So one game into this NFL season, here’s where we are with the Browns:
They’ve gotten our attention.
Now, can they hold it?
The answer to that, of course, is yes.
Good or bad, the Browns have never NOT held our attention. Why? Well, because they’re the Browns and we’re us. Caring about the Browns comes with the turf if you were born and raised or live reasonably close to where the Browns work.
Families in these parts raise their children to care about the Browns, and those children become adults and raise THEIR children to care about the Browns — through bad times, and really bad times — because that’s just the way it works.
The fact that the Browns are one of the few teams that have never played in the Super Bowl, even though the Super Bowl is 57 years old, has nothing to do with it.
Actually, it probably does have something to do with it, but I am not a social scientist, so this is where I get off the train.
You don’t need a degree in Jim Brownsology to know that Browns 24, Bengals 3 was a spectacular, attention-getting way to start the 2023 season for a franchise with a first-game-of-the-season history of shooting itself in the foot.
It’s not often that you see Joey Burrow being put in the spin cycle by a pass-rushing mob of defensive linemen in need of a nickname (Schwartz’ Wartz?).
That certainly got the attention of not just Burrow, and the borough of Cincinnati, but, presumably, many of the teams on the Browns schedule, the next of which, of course, are the Pittsburgh Steelers. Perhaps you’ve heard of them.
Last Sunday’s win over the Bengals may have looked like recess on the school yard. But come Monday night, at the confluence of the “What’s your problem, man?” “Who you looking at?” and the “Badda-boom, badda bing” rivers, we’ll get a better idea on how seriously we should take the current edition of the new and improved Cleveland football Browns.
The Bengals bashing got our attention.
Stealing the Steelers’ lunch money on their own playground will hold it.
It has taken awhile, but these are not the glory years of the Pittsburgh Steelers. We know this because they haven’t won a Super Bowl in 15 years, and they haven’t even PLAYED in one in 13 years.
They still, however, have a terrifying (to opponents) pedigree. For example, in a six-year span from 1974-79 the Steelers won every Super Bowl but two.
Overall, in total Super Bowls played in, the Steelers hold a slight 8-0 edge over the Browns.
The Steelers have also had only three head coaches in the last 54 years. Over that same span the Browns have had … well, um … let’s see here … uh, 21 coaches.
Not that anyone’s counting or anything.
But, hey, it’s not like the Browns have never had any great moments against the Steelers. Because they have. They’ve had one.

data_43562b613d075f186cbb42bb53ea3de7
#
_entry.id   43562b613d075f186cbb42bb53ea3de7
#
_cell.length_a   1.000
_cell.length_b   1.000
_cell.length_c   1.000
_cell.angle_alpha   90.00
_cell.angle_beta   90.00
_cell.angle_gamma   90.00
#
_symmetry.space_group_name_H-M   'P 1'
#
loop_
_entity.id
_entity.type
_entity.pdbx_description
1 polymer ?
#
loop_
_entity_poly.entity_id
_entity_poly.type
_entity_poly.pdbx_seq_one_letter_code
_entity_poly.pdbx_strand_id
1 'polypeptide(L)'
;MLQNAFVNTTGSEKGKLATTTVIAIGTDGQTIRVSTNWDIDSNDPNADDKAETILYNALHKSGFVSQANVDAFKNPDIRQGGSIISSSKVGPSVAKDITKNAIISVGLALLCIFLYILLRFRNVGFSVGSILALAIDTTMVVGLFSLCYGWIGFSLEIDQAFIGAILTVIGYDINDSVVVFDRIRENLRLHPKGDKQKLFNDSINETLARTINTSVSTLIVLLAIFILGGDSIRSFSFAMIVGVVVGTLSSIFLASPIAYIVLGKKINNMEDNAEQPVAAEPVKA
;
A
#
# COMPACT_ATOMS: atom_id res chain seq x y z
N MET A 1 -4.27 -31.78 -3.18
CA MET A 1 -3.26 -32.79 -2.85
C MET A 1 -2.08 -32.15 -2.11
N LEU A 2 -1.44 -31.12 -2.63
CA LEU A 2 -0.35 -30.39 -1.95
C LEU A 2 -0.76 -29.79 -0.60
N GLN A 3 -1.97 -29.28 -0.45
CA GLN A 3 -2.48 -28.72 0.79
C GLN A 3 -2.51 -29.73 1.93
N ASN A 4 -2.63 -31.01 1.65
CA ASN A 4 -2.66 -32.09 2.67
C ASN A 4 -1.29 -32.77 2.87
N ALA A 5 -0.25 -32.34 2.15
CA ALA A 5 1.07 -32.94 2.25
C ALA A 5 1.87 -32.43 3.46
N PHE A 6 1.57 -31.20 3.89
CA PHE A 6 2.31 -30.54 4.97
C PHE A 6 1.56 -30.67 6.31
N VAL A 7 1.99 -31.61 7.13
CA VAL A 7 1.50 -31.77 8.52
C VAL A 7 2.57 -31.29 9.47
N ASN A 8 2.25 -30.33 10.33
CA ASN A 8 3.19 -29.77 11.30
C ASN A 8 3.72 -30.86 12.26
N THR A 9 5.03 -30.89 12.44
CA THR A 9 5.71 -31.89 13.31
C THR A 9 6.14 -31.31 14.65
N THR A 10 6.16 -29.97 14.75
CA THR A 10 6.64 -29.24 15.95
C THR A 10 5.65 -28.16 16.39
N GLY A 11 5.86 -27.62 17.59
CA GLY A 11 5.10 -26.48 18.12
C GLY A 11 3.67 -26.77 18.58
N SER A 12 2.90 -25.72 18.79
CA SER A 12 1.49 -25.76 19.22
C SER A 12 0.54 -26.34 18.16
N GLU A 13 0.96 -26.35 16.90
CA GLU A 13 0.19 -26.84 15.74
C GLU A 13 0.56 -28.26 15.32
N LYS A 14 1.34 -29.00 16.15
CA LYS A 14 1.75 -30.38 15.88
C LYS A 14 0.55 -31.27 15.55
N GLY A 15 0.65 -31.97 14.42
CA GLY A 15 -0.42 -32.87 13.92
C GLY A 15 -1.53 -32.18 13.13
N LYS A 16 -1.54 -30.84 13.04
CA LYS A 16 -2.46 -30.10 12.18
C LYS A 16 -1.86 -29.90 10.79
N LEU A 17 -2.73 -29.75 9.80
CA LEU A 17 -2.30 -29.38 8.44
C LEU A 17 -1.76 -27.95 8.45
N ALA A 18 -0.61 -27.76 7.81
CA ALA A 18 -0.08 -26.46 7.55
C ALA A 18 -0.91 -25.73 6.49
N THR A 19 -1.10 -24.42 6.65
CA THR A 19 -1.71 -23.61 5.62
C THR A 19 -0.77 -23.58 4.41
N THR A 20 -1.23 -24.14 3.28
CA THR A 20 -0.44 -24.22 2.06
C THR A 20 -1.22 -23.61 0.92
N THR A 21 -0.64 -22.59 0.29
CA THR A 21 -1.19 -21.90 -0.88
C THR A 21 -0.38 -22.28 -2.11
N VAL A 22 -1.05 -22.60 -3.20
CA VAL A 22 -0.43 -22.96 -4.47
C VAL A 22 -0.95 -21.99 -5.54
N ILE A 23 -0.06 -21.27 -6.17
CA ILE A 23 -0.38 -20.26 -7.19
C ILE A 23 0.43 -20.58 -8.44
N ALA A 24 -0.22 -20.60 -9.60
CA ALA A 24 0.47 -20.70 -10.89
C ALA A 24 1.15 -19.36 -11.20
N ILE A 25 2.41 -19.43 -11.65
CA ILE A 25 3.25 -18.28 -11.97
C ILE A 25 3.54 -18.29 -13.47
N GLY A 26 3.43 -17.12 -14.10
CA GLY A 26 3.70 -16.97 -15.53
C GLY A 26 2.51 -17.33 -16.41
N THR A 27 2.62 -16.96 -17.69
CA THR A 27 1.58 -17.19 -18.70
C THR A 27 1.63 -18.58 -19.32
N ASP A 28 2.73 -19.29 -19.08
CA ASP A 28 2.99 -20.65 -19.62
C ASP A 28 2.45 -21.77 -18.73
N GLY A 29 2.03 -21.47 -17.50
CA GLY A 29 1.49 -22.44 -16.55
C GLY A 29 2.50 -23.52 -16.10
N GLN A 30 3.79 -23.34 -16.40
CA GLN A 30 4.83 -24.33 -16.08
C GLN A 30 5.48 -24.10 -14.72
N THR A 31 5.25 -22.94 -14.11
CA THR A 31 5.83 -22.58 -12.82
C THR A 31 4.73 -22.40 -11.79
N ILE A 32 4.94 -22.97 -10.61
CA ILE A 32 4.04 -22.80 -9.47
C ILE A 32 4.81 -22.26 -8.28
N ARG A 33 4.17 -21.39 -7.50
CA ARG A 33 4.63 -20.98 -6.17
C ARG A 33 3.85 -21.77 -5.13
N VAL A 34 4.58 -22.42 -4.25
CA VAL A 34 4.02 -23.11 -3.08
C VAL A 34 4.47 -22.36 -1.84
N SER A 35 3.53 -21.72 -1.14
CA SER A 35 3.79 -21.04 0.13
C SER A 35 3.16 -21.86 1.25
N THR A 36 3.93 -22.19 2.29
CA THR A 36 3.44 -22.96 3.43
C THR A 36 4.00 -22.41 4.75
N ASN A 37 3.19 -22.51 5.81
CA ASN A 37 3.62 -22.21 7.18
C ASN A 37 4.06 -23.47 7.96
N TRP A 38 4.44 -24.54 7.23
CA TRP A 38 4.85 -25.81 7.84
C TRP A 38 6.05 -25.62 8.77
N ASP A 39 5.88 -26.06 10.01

In 2020, Kevin Stefanski’s first year on the job, the Browns beat the Steelers 48-37 in the wild card playoff game AT PITTSBURGH — and Stefanski wasn’t even at the game. He had COVID so he watched the game on TV while sitting in his basement at home in Cleveland.
Not only did the Browns win that game, but when it was over Steelers quarterback Ben Roethlisberger sat on the bench and cried. No, really. He sat there and cried on national TV.
Aside from the 1964 NFL championship game, it might be the greatest moment in Browns history.
So perhaps it’s fitting that, with the Browns feeling good about themselves, having literally toyed with Cincinnati in a totally one-sided bully-ball blowout of the Bengals in the first game of the season, that the second game should come against the Steelers, in Pittsburgh, on Monday Night Football.
The Steelers lost their first game 30-7 to the 49ers, at Pittsburgh. San Francisco’s quarterback was Brock Purdy, the last player taken in the 2022 NFL Draft. Against the Steelers, Purdy completed 19 of 29 passes for 220 yards, two touchdowns and no interceptions for a quarterback rating of 111.3.
While that game was going on, the Browns were dismantling the Bengals, while Schwartz’ Wartz were holding Joey Football to 14 completions in 31 attempts for 82 yards and a quarterback rating of 52.2.
It was an attention-getting opener for a Browns team that historically, in the first game of every season, typically calls attention to itself for all the wrong reasons.
But this opener felt different. It looked different. It sounded different.
And the outcome was far different from virtually every Browns opener in this century.
Now comes the hard part: proving it wasn’t a fluke. Proving that these Browns are the real deal.
The Bengals game got our attention.
Monday night in Pittsburgh: Can they hold it?